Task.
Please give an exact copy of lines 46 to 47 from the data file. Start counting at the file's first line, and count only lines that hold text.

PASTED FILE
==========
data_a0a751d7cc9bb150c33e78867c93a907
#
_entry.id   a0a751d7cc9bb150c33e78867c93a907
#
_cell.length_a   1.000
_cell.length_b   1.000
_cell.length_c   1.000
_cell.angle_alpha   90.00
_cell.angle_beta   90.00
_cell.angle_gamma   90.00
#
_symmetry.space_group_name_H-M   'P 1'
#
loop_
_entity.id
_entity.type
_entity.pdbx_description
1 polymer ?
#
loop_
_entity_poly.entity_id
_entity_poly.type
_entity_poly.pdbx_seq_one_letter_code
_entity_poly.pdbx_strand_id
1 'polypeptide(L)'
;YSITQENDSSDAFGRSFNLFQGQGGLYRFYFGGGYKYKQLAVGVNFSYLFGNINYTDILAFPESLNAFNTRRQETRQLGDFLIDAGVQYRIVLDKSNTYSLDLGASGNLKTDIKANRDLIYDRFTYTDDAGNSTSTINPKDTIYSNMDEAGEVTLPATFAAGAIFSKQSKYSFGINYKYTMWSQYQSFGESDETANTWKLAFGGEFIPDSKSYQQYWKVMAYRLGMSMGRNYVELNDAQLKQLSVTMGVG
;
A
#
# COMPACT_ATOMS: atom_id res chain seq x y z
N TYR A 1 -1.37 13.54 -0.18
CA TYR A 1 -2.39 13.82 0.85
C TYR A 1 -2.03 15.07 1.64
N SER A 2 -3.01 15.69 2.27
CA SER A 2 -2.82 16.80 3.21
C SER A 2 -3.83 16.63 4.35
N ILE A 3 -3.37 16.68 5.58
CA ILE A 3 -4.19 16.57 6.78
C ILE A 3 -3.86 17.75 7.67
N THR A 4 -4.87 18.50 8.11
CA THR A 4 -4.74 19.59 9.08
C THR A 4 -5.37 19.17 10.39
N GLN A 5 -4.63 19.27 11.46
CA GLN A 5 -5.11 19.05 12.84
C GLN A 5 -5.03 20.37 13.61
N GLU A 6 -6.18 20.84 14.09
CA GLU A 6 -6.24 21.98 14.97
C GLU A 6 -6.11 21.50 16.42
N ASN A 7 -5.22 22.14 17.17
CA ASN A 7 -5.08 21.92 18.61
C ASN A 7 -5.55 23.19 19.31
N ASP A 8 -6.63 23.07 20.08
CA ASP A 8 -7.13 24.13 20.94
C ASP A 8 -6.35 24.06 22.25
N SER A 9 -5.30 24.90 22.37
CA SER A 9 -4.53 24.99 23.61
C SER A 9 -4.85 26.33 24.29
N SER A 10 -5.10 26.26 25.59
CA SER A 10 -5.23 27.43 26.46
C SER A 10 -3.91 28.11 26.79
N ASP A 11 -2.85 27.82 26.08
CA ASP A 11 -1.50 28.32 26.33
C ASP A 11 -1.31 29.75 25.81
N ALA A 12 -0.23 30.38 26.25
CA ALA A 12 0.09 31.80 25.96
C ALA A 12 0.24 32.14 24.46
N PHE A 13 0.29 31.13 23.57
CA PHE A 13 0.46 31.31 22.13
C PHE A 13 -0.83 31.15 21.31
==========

N GLU A 6 -6.18 20.84 14.09
CA GLU A 6 -6.24 21.98 14.97